The Daily NK provides us some updates on Kim Jong Un’s ongoing crackdown on unauthorized contact with the outside world, via sources in North Hamgyeong Province, in the far northeast:
The North Korean authorities recently added five extra clauses to Article 60 of the country’s criminal code, which pertains to attempts to overthrow the state. The additional clauses codify harsh punishments for acts including illicit communication with the outside world, which could in principle now incur the death penalty. [....]
The newly re-codified offenses include: ? Illegal phone contact with foreigners, including South Koreans; ? Viewing South Korean dramas or DVDs and listening to [foreign] radio broadcasts; ? Using or dealing in drugs; ? Transnational human and sex trafficking; and ? Aiding and abetting defectors and leaking state secrets.
In criminal code revisions made in mid-May of last year, harsh punishments were decreed for a loose basket of acts deemed to be seditious, including political agitation, rioting, and public demonstration. Sedition was one of a litany of charges thrown at Kim Jong Eun’s uncle Jang Song Taek before his execution in December last year.
If North Korea is as stable as some “experts” suggest it is, then why is it necessary for its government to raise the penalties for such unthinkable acts as “political agitation, rioting, and public demonstration?” In fact, we’ve seen fragmentary reports of demonstrations in North Korea in the past, mostly by female traders protesting market restrictions.
The nature of the revised punishments provides a stark reflection of the regime’s anxiety at the nature and scale of cross-border activities, the source explained. A minimum of five years “reeducation” or the death penalty can be decreed for those caught communicating with the outside world, a minimum of ten years reeducation is the maximum punishment for simply watching South Korean media or listening to foreign radio, and a minimum of five years reeducation is possible for drug smuggling. [Daily NK]
Separately, the Daily NK reports that the regime is using its traditional methods for showing its subjects that it’s more serious about enforcing these rules that it had been in the past, when it was possible to bribe one’s way out of enforcement.
The victim, a 49-year old stage lighting engineer called Ri Kyung Ho, was executed in March. His execution, though not public, was used as an example to others, and his family has been incarcerated in a State Security Department (SSD) facility.
The latest report is that North Korea is making examples of those caught, but isn’t executing them in public, perhaps because it fears that video may leak out again. So were there posters, or other announcements of the execution? The report doesn’t say.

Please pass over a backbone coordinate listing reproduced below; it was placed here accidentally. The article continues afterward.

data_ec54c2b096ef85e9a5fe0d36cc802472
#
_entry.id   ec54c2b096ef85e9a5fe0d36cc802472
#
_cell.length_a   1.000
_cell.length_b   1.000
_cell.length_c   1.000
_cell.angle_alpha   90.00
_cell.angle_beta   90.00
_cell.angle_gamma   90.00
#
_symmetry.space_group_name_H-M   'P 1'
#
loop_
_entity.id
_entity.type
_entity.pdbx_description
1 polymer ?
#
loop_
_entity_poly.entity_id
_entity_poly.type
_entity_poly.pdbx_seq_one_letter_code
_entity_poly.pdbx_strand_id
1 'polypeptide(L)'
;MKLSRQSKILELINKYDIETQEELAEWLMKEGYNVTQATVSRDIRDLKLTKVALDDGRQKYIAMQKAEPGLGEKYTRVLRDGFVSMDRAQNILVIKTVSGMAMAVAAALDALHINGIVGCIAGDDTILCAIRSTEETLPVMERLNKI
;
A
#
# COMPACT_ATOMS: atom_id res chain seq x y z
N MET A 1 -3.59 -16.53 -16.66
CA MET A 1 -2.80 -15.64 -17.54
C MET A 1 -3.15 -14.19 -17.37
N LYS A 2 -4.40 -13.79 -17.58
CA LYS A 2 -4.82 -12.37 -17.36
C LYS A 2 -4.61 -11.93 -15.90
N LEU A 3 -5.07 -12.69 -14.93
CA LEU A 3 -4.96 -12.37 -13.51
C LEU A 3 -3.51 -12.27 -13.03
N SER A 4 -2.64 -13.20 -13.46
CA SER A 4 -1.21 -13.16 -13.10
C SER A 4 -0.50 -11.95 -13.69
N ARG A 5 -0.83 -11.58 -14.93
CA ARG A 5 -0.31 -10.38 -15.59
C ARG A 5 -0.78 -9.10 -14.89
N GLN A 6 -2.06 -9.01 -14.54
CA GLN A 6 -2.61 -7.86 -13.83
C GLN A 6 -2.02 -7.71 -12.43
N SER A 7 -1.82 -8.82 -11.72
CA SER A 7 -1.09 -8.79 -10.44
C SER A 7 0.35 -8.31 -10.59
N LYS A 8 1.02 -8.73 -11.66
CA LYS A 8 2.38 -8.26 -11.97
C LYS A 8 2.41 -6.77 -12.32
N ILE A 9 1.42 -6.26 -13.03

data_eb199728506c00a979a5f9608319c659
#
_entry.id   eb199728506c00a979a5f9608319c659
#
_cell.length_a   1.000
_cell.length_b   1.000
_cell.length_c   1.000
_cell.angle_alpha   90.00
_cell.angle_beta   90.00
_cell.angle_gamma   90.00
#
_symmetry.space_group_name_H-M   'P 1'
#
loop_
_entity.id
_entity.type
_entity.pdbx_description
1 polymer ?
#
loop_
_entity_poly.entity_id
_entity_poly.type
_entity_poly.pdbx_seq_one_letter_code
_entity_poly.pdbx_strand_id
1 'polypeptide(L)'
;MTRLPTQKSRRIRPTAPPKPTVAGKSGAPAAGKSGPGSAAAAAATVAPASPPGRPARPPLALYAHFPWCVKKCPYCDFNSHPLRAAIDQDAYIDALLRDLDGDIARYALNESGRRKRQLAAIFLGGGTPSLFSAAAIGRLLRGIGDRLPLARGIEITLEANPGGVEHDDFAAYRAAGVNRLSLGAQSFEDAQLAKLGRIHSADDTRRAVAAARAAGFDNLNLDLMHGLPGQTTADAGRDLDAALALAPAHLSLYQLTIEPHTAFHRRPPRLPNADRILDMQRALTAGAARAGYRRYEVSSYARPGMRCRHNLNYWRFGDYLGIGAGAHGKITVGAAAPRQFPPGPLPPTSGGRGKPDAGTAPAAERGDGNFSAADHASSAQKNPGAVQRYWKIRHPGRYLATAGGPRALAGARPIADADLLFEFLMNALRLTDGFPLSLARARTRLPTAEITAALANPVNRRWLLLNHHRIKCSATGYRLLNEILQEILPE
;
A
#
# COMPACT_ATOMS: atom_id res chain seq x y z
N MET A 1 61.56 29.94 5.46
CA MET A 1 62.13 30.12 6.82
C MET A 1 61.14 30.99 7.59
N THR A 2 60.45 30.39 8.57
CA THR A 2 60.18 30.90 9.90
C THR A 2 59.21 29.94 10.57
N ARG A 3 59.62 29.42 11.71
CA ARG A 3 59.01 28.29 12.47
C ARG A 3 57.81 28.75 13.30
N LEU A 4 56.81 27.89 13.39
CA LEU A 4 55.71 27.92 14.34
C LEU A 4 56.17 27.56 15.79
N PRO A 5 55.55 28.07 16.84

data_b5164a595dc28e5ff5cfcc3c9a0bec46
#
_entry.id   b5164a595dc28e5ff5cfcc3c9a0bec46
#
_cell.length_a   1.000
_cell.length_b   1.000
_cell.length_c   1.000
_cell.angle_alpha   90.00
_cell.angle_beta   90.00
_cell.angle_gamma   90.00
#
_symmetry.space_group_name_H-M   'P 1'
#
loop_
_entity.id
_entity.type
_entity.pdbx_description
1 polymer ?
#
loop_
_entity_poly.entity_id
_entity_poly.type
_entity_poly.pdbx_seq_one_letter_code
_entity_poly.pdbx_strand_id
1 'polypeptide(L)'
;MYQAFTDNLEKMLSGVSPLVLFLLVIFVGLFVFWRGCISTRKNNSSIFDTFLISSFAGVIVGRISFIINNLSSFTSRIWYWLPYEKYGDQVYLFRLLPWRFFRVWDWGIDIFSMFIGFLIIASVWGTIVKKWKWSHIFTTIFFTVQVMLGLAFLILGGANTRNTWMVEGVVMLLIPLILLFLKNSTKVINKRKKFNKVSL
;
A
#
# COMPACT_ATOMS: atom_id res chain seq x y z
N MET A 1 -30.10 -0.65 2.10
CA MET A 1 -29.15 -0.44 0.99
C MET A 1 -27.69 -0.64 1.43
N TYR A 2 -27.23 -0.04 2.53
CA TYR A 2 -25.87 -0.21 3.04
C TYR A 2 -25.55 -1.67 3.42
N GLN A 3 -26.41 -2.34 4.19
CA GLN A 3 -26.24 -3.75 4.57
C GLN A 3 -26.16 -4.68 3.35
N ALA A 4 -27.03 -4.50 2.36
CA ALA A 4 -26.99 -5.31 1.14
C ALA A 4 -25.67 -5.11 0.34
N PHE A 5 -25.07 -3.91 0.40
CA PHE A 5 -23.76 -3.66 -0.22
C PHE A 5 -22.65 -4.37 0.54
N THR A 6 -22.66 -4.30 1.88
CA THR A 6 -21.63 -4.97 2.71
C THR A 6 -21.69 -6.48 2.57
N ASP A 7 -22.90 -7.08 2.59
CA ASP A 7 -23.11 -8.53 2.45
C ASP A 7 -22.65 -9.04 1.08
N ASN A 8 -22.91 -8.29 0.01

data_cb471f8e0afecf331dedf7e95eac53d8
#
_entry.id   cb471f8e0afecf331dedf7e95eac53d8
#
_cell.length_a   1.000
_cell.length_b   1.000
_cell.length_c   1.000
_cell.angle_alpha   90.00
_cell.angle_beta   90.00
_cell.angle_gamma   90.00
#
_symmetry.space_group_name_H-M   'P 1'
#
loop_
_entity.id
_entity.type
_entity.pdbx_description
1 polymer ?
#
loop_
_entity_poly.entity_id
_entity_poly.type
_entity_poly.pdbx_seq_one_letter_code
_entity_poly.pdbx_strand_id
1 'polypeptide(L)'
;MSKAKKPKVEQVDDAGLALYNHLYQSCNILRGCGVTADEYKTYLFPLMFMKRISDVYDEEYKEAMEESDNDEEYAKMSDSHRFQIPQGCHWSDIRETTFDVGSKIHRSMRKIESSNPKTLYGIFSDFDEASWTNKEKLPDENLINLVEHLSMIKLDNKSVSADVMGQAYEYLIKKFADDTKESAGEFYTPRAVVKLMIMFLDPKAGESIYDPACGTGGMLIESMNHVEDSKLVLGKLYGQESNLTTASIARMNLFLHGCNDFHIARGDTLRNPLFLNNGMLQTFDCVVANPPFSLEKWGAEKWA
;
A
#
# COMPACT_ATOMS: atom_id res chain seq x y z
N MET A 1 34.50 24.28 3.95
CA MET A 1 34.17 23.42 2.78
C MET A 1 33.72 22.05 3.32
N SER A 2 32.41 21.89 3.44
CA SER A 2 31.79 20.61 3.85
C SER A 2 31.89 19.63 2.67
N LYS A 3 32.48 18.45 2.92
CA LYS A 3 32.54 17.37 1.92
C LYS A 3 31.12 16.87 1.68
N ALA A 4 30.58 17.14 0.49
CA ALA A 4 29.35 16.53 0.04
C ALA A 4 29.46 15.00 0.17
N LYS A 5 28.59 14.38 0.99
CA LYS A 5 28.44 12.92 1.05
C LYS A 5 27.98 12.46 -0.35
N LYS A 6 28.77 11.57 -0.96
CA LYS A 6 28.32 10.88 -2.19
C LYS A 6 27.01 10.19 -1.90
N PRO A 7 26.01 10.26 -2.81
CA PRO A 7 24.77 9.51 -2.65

“Ri Kyung Ho was caught out of town by an SSD agent with a signal detector. He’d been calling his family in South Chosun” the source said, explaining the background to the man’s arrest. “He probably didn’t have time to take the phone apart and hide it before SSD agents got to his house.”
Ri was reportedly involved in North Korea’s emerging black-market banking system, a system that got a big push from North Korea’s 2009 currency “reform,” which wiped out the savings of millions of members of the country’s rising non-elite middle class. That system has not only stocked North Korea’s markets with food to fill the void left by a non-functional state distribution system, it has also helped many poor North Koreans pay for that food with money sent home by relatives in China and South Korea.
In the course of Ri’s subsequent interrogation, it reportedly emerged that not only had he been making regular phone calls, but had also been involved in remittance transfers from South Korea and aiding and abetting defections.
“He seems to have started by conveying money from defectors to their families, but then began to help people who asked him to send their families to China,” the source said. “Some people are asking why he was killed just because of the money thing, but there are a few who were close to him and his wife, and they say it was because he had been helping defections.”
“In times gone by you could bribe your way out of this, but right now they’re sure to punish you. Nobody knows when or why they might get caught up in it, so everyone is nervous,” she said. “Anyone who uses a cellphone to call ‘that way’ or ‘the other way’ [meaning South Korea or China] is scared.” [Daily NK]
The report only cites a single unnamed source. If it’s is true, expect to see more sources corroborate it, or tell us about more executions from more cities, particularly along the border.